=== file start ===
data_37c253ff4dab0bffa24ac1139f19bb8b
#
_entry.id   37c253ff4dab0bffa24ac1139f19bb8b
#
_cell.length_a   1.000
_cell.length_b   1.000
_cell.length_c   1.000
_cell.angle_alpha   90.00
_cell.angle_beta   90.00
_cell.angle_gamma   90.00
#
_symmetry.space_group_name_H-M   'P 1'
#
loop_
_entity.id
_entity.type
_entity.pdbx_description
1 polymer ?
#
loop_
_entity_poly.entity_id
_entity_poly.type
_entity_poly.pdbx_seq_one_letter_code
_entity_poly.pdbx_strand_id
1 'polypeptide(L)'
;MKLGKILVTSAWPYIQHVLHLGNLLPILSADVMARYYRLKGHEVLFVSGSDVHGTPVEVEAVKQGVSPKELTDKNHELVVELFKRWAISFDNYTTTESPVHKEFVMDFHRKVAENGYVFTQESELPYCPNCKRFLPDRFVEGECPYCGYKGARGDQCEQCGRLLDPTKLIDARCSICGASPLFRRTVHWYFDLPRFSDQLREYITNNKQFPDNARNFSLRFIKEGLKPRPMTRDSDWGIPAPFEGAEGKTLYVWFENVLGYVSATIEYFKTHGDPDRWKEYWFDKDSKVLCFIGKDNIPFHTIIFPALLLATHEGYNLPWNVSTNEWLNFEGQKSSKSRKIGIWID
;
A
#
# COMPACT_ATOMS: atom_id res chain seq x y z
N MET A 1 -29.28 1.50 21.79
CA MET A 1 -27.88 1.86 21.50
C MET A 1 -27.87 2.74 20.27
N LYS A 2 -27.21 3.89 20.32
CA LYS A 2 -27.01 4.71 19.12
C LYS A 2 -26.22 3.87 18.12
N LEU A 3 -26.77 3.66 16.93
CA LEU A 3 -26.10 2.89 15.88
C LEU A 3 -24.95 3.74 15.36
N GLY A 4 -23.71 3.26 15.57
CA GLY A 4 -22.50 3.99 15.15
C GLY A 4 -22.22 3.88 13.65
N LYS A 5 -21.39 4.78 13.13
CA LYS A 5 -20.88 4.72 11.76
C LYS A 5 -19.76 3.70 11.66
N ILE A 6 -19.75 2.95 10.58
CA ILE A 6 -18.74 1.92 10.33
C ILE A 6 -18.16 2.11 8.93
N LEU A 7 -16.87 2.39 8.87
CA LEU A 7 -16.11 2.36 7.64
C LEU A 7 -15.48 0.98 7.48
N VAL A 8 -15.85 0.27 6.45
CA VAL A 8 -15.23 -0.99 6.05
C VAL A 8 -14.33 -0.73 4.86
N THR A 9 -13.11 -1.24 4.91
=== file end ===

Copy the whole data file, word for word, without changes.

data_37c253ff4dab0bffa24ac1139f19bb8b
#
_entry.id   37c253ff4dab0bffa24ac1139f19bb8b
#
_cell.length_a   1.000
_cell.length_b   1.000
_cell.length_c   1.000
_cell.angle_alpha   90.00
_cell.angle_beta   90.00
_cell.angle_gamma   90.00
#
_symmetry.space_group_name_H-M   'P 1'
#
loop_
_entity.id
_entity.type
_entity.pdbx_description
1 polymer ?
#
loop_
_entity_poly.entity_id
_entity_poly.type
_entity_poly.pdbx_seq_one_letter_code
_entity_poly.pdbx_strand_id
1 'polypeptide(L)'
;MKLGKILVTSAWPYIQHVLHLGNLLPILSADVMARYYRLKGHEVLFVSGSDVHGTPVEVEAVKQGVSPKELTDKNHELVVELFKRWAISFDNYTTTESPVHKEFVMDFHRKVAENGYVFTQESELPYCPNCKRFLPDRFVEGECPYCGYKGARGDQCEQCGRLLDPTKLIDARCSICGASPLFRRTVHWYFDLPRFSDQLREYITNNKQFPDNARNFSLRFIKEGLKPRPMTRDSDWGIPAPFEGAEGKTLYVWFENVLGYVSATIEYFKTHGDPDRWKEYWFDKDSKVLCFIGKDNIPFHTIIFPALLLATHEGYNLPWNVSTNEWLNFEGQKSSKSRKIGIWID
;
A
#
# COMPACT_ATOMS: atom_id res chain seq x y z
N MET A 1 -29.28 1.50 21.79
CA MET A 1 -27.88 1.86 21.50
C MET A 1 -27.87 2.74 20.27
N LYS A 2 -27.21 3.89 20.32
CA LYS A 2 -27.01 4.71 19.12
C LYS A 2 -26.22 3.87 18.12
N LEU A 3 -26.77 3.66 16.93
CA LEU A 3 -26.10 2.89 15.88
C LEU A 3 -24.95 3.74 15.36
N GLY A 4 -23.71 3.26 15.57
CA GLY A 4 -22.50 3.99 15.15
C GLY A 4 -22.22 3.88 13.65
N LYS A 5 -21.39 4.78 13.13
CA LYS A 5 -20.88 4.72 11.76
C LYS A 5 -19.76 3.70 11.66
N ILE A 6 -19.75 2.95 10.58
CA ILE A 6 -18.74 1.92 10.33
C ILE A 6 -18.16 2.11 8.93
N LEU A 7 -16.87 2.39 8.87
CA LEU A 7 -16.11 2.36 7.64
C LEU A 7 -15.48 0.98 7.48
N VAL A 8 -15.85 0.27 6.45
CA VAL A 8 -15.23 -0.99 6.05
C VAL A 8 -14.33 -0.73 4.86
N THR A 9 -13.11 -1.24 4.91